Tag Archives: election

evitcepsreP yM gnignahC

Changing your evitcepsrep is all about exposing yourself to new views
Changing your evitcepsrep is all about exposing yourself to new views
It’s been a challenge to change my perspective this week.

I’ve been coming at this from one angle since all hell broke loose on Tuesday night.

Finding the negatives lying around on the floor, picking them up, weighing them, and then moving on to the next one.  Continue reading evitcepsreP yM gnignahC

A Day Removed

Like many Americans, I woke up sick to my stomach.

Did that just happen? Did we just put a tax-dodging, racist misogynist in the White House to spite the establisment?

It sunk in as my daughter came down the stairs and asked me tentatively, “Did Hillary win?”

I’m sure she already knew from the despondent look on my face.

It was soul crushing to answer her.

I gagged as I said the words.

“No, honey, Donald Trump is the president elect.”

Even now, that has an absurd quality to it I can’t process.

Continue reading A Day Removed

See you on the other side

This is my first election night not spent in a newsroom in more than a decade.

Four or five hours into this great America tragedy, and I miss the comfort of the newsroom.

The way you felt in control of things, even though it was only an illusion. Being tied into the campaigns so tightly made you feel like you really understood them.

The hot pizza at 5 p.m. and cold at 10 p.m. And bottle of Scotch for midnight. The sense of purpose and feeling like everyone was listening, watching, reading your every word.

Election nights are intoxicating.

Continue reading See you on the other side

Why we should vote in spring and not in fall –

I’ve often thought elections should be held in the spring, when hope like blossoms springs from our hearts after the long, bleak winter. 

Instead we hold them shortly after the leaves have fallen and the fields have been reaped of their harvest. 

We hold elections at a time when our hearts and minds are battening down the hatches in advance of the figurative death witnessed in leafless skeletal tree branches, barren fields and brutal winds whispering the onslaught of winter. 

Makes you wonder what the time of year we vote has on our collective psyche. 

Would the optimism coming out of a long-winter’s slumber into the fresh newness of spring change the vitriolic nature of our passive-aggressive social networking? 

Is there something to the fact that elections are held at a time when we are still coming down from the super-charged, adrenaline-filled weekends on boats, at the races, on bicycles and skateboards soaking up the sun in a bleary, devil-may-care, 95-degree summer stupor?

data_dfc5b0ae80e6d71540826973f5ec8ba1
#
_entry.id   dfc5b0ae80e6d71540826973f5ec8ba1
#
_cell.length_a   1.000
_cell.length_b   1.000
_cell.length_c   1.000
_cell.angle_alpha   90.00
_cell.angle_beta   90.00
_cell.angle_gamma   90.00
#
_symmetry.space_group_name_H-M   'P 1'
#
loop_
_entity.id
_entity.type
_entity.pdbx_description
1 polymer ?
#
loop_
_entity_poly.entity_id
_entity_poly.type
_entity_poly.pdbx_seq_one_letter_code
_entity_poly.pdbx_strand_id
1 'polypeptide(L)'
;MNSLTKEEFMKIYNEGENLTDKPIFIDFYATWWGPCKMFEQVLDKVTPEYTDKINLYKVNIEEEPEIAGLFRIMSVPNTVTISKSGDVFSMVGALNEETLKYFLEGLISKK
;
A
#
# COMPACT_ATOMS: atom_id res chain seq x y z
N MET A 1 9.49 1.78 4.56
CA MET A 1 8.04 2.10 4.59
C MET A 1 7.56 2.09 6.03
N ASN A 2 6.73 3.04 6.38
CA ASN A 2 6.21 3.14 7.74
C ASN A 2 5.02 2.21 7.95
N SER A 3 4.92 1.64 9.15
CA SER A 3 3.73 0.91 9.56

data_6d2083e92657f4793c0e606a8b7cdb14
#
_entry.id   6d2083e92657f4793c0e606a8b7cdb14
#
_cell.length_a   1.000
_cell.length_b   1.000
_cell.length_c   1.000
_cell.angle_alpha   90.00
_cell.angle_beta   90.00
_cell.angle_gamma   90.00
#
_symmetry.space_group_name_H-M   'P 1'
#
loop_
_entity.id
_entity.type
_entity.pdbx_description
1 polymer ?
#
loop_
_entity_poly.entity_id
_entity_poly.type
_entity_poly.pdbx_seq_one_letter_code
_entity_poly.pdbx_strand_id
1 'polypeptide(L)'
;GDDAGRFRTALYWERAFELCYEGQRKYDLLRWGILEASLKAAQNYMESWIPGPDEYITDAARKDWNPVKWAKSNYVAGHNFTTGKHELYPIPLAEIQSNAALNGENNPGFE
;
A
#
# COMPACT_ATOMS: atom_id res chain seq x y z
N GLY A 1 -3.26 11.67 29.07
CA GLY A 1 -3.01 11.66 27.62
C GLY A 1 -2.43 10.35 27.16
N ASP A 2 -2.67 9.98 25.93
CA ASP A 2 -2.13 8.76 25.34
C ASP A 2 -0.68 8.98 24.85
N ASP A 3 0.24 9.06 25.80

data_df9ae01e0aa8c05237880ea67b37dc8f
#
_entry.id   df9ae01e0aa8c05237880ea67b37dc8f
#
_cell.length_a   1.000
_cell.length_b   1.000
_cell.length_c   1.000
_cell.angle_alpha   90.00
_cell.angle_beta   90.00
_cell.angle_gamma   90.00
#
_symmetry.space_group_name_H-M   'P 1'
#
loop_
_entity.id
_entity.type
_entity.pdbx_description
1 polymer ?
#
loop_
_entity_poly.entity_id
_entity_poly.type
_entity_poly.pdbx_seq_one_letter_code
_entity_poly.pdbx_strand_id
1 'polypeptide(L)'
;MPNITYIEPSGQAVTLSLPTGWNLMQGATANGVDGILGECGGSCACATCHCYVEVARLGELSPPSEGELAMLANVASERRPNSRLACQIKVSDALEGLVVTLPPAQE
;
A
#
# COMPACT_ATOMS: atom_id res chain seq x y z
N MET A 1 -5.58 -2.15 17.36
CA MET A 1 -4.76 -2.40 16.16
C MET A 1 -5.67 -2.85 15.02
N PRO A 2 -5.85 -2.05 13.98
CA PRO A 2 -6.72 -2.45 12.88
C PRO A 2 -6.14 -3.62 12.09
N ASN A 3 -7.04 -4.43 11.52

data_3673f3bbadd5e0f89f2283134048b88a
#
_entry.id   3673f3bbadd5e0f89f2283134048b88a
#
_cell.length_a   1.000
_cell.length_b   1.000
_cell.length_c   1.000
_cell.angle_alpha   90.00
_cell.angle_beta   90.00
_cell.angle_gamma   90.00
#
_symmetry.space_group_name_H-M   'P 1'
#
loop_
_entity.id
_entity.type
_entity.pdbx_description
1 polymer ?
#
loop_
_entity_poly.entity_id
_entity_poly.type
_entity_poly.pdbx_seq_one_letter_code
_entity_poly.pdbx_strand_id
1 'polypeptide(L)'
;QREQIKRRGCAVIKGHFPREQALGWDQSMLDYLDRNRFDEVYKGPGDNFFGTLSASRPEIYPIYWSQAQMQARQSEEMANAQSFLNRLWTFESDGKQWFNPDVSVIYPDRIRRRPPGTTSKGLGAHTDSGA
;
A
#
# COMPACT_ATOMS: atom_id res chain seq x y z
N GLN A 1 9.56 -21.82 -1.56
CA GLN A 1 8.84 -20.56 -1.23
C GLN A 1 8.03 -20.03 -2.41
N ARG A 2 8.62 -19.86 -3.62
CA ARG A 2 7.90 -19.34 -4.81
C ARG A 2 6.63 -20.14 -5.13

Like all journalists, election night is like Christmas morning for me. I love the frenetic atmosphere in the newsroom generated, no doubt, at the thought that we are covering one of the greatest aspects of being an American, the right and ability to vote. 

I love the fast-paced narrative as the political landscape of the future starts to take shape, and the stories of the next year are laid out along changing party lines and new faces both local and national. 

At 38, this will be five elections from inside newsrooms stretching from Salem, Oregon as an intern at the Statesman Journal to fighting with CNN photographers on the camera podium in the Adams Center in Missoula, Montana for a Barack Obama rally to nearly knocking over the newly elected governor of Alaska while trying to take my heavy winter coat off before an interview.

And now to Chicago, the home of the sitting president, who is looking a little more grey around the temples, a little more lined in the face and with a lesser gleam in his eyes.

Or maybe that’s just my perspective going into this winter season having watched the most derisive and negative campaigns of my career. 

Before this election season, I had never considered unfriending my friends on Facebook or Twitter, and yet here I am having culled my list. Not to reflect what I want to hear, but to temper the vitriol and to make the voices of reason on both sides of the politics spectrum stand out in the din and chaos.

And I’m back to the idea of holding elections in the spring, where after candidates have battled themselves bloody trying to reach us through the protective cover of our hard hibernation, we emerge with a collective hope in all things new, a desire to clean out the cupboards of dust and detritus and perhaps extending that to city councils, legislatures and Congress.

Instead of voting after the grilled hedonism of late summer, after the death-themed finality of Halloween, lets vote after the hunger pangs of Lent and with the newborn feel of Easter fresh in our hearts.